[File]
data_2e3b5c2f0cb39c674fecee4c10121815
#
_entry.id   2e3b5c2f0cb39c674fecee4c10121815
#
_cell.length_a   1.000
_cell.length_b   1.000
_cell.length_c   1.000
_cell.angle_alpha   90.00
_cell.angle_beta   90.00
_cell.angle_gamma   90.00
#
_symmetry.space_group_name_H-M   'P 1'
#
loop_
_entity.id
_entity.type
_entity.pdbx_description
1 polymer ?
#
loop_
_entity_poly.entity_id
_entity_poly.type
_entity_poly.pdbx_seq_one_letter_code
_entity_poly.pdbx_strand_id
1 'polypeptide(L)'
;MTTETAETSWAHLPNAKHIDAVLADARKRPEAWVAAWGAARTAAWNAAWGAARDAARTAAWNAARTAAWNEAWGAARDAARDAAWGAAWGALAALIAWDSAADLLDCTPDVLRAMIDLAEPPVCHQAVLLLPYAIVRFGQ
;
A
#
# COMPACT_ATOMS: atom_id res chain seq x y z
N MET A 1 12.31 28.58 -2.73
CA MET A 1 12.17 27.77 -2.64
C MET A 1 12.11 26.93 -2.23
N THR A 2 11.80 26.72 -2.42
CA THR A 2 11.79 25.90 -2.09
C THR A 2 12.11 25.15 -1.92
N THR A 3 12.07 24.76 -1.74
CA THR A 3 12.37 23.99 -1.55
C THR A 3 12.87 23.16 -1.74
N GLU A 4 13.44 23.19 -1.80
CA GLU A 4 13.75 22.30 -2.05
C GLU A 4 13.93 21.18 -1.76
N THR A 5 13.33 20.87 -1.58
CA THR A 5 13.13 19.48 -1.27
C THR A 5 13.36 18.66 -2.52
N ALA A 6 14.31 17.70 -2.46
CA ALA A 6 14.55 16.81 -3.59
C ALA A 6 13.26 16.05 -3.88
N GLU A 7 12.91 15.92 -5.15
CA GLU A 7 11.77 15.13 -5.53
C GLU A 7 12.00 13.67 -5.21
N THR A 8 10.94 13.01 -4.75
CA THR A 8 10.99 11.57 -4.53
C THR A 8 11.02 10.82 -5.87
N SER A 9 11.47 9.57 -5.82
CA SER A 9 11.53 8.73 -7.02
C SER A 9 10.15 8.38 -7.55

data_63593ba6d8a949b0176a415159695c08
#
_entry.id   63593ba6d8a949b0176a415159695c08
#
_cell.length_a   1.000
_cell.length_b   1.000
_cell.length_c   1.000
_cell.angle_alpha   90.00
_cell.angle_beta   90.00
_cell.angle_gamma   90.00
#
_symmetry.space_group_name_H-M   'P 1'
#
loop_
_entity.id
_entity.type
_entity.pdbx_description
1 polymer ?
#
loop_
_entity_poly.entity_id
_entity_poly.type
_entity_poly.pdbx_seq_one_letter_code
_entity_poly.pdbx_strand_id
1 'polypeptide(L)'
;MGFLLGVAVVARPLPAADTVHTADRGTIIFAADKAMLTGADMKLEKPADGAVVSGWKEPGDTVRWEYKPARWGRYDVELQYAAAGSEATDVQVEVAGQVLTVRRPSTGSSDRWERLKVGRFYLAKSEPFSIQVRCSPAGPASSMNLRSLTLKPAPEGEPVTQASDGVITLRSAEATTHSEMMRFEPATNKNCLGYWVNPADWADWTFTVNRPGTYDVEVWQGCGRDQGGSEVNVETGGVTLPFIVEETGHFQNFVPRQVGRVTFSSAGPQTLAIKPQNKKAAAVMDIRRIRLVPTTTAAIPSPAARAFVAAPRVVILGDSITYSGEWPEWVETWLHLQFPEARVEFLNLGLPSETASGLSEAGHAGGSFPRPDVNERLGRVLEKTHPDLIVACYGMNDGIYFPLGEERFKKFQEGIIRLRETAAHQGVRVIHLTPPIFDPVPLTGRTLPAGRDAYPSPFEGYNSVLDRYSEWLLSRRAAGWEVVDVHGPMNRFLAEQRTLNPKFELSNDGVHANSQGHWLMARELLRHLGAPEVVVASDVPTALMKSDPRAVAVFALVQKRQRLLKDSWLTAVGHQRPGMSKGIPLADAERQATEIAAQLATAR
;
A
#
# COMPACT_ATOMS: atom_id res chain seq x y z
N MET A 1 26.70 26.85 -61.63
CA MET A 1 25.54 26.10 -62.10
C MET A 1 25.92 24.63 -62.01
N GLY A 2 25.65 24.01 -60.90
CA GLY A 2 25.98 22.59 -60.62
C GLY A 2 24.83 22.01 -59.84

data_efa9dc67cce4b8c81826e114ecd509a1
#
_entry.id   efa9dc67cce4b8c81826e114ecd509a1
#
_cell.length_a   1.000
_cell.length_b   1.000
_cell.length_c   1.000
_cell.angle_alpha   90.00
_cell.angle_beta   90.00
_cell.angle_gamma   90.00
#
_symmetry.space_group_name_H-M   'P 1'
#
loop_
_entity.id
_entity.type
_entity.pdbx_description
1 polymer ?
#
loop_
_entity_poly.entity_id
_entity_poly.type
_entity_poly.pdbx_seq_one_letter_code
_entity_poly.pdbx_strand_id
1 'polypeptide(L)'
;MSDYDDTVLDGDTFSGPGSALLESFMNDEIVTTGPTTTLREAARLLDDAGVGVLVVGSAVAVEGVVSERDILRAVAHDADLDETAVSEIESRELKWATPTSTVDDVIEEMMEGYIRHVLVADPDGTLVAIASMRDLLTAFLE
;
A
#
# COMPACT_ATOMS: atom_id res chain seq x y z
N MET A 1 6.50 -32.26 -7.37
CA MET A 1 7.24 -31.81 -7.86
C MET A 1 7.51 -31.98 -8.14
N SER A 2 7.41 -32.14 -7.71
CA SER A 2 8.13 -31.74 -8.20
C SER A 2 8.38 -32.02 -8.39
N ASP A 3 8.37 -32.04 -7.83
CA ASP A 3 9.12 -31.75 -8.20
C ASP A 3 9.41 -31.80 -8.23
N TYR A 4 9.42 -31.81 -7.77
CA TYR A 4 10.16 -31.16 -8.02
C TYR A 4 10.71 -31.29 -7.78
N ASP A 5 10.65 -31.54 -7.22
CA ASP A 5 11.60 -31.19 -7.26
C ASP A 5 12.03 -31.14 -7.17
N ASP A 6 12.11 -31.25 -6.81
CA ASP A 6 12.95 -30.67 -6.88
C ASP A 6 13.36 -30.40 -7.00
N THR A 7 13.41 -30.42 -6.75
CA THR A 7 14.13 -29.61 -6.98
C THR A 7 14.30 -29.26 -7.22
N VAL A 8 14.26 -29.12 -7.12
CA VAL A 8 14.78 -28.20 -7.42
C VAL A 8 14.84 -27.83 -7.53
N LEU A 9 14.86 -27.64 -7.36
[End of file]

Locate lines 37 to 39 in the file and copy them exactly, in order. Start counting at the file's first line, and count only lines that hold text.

N THR A 3 12.07 24.76 -1.74
CA THR A 3 12.37 23.99 -1.55
C THR A 3 12.87 23.16 -1.74